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How does Stevenson play with the Concept of the Double in 'Strange case of Dr. Jekyll and Mr. Hyde?

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How does Stevenson play with the Concept of the Double in 'Strange case of Dr. Jekyll and Mr. Hyde? The novella in question is 'Strange Case of Dr. Jekyll and Mr. Hyde' written by Robert Louis Stevenson in 1885 at his residence in Bournemouth after a tragic nightmare. I am going to discuss the subject of duality in the novella. It is set in the nocturnal streets of London in the Victorian era, a period in which doubles and opposites were frequent. Curiously, this novella looks at the life of a scientist called Henry Jekyll who formulates a potion enabling him to temporarily transform both his personality and physical appearance. This new individual is Mr. Hyde, the 'id' or the simian who 'hides' inside Dr. Jekyll. In many ways, this book reflects Stevenson himself and the Victorian period as a whole. I look at this novella from a various different origins; the father to son relationship as in Jekyll's confession 'Jekyll had more than a father's interest; Hyde had more than a son's indifference.'; the hypocrisy in the Victorian age as Carew the MP gives the impression of being a homosexual and finally, the adolescent boy inside the grown man which due to Hyde's physical status, he looks and feels younger. ...read more.


By showing this, Stevenson is trying to show the hypocrisy in society at the time as Carew was both a homosexual and a Member of Parliament that had outlawed such behaviour. Mr Hyde is probably the most complex and mysterious character in the novella. All the characters that see him, sense this unidentifiable deformity in him. This could be due to moral depravity. At the time, deformity was not accepted and those who were deformed were unwanted in the society. Stevenson captures the way people perceived Hyde's deformities in one passage of the book 'Snarled ... savage ... pale and dwarfish ... deformity ... husky ... murderous ... hardly human ... troglodytic ... foul soul ... Satan's signature on a face.' We have the impression of an amoral, 'ape-like' being who is of a different order to the rest of society. As Mr. Hyde attacks the little girl and tramples over her he again gives this barbaric image of an untamed beast or a 'masked thing like a monkey' on the other side of this mask is the opposite of this beast. The opposite of the beast; Jekyll is the 'ego' and the respectable face in society, a doctor and a wealthy middle aged man. ...read more.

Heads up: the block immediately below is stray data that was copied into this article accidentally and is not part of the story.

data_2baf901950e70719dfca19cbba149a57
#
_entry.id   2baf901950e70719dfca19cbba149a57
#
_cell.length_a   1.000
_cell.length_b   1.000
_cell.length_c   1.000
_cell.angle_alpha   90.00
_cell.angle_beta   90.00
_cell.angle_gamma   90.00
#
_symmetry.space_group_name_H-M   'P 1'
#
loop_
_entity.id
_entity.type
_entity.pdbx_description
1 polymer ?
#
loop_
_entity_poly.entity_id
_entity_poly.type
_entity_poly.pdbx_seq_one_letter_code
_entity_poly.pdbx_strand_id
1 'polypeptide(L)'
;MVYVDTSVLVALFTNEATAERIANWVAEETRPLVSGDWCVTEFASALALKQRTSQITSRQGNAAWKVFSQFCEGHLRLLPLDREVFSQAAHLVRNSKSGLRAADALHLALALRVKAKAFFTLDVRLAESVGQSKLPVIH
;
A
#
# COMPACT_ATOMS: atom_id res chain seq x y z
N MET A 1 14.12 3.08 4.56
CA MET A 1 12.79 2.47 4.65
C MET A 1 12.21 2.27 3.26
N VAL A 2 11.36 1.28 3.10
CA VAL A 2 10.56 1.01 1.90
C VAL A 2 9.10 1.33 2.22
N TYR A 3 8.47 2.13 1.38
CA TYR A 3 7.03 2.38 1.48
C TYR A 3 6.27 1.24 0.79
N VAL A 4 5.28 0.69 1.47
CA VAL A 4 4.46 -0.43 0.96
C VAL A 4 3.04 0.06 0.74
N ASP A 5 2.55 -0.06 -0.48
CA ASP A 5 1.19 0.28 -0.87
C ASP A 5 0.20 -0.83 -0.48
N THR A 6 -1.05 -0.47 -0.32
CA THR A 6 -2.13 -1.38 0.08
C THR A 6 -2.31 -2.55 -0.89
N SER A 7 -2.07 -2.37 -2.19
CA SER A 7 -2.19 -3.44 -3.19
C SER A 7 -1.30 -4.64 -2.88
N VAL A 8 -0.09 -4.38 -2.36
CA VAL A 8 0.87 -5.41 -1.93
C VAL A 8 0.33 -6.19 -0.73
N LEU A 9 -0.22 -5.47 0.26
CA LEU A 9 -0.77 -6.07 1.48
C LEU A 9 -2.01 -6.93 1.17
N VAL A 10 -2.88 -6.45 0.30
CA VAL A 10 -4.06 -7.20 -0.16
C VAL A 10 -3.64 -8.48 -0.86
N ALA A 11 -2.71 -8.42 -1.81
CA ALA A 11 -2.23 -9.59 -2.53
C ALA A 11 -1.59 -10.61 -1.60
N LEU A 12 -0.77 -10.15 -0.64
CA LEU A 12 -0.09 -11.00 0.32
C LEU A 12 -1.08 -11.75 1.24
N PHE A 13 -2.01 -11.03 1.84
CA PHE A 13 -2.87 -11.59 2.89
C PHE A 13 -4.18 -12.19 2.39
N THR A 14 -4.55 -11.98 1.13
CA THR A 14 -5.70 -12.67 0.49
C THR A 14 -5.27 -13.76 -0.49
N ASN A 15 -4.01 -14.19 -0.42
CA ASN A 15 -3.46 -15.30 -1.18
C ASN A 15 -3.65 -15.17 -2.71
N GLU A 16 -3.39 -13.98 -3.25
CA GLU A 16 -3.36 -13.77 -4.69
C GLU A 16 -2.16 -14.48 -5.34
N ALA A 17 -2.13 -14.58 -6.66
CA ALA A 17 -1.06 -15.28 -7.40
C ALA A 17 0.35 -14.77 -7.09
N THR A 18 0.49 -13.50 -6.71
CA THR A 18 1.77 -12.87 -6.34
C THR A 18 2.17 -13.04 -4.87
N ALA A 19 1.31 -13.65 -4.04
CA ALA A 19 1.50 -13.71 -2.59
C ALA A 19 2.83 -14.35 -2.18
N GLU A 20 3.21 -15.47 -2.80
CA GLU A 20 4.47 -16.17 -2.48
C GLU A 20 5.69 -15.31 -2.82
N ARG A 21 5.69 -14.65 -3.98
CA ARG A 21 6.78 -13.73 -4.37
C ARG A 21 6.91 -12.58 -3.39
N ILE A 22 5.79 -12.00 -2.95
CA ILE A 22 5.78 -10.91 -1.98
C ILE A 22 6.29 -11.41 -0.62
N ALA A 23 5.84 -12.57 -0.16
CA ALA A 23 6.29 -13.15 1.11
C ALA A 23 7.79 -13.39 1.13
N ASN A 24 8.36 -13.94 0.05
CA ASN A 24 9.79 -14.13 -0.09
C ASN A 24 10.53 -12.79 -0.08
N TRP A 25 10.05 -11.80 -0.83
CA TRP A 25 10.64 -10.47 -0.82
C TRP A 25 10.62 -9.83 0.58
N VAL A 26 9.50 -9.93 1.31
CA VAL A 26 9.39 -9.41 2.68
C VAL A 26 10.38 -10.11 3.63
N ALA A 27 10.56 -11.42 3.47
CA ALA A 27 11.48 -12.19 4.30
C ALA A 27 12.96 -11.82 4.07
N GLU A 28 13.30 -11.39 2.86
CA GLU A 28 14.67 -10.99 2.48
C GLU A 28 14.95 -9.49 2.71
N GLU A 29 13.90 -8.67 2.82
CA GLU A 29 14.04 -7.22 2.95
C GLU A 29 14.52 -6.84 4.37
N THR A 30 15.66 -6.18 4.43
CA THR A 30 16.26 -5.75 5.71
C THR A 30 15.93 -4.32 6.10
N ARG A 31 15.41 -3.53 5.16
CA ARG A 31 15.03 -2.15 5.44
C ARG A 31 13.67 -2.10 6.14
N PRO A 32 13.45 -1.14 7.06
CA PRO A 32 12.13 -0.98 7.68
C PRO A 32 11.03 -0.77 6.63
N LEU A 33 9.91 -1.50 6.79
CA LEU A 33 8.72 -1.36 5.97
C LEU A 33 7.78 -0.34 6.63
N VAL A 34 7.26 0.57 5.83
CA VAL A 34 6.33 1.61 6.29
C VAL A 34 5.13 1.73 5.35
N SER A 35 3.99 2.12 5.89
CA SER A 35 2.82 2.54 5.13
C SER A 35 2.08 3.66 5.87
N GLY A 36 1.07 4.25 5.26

whilst on the other hand, there are 'the glass cases full of chemicals' giving a different atmosphere to the rest of the room. 'Several books on the shelf... open... annotated... startling blasphemies.' The book that is laid next to the tea things, presumably a holy book, had been written on with wickedness by Hyde. We can relate this to the fact that it was open meaning that Hyde had been unleashed. The last object yet, probably the most significant in the room, is the cheval-glass. Stevenson shows his bilingual skills and produces a bilingual pun. In French, a cheval glass is also called a phsyc� which is another way of saying psyche. As Utterson and Poole peer into this glass and see nothing, it is another way of saying that they peer into the psyche of Jekyll and Hyde and see nothing as 'they' are both dead. This pun tells us a lot of what Stevenson thought of society at the time. Stevenson uses the cheval-glass to say that the Victorian era was not yet ready for psychoanalysis. There are various ways in which Stevenson shows the socio-historical characteristics of the novella and of the time. The typical Victorian gentleman was well known for his duality. ...read more.

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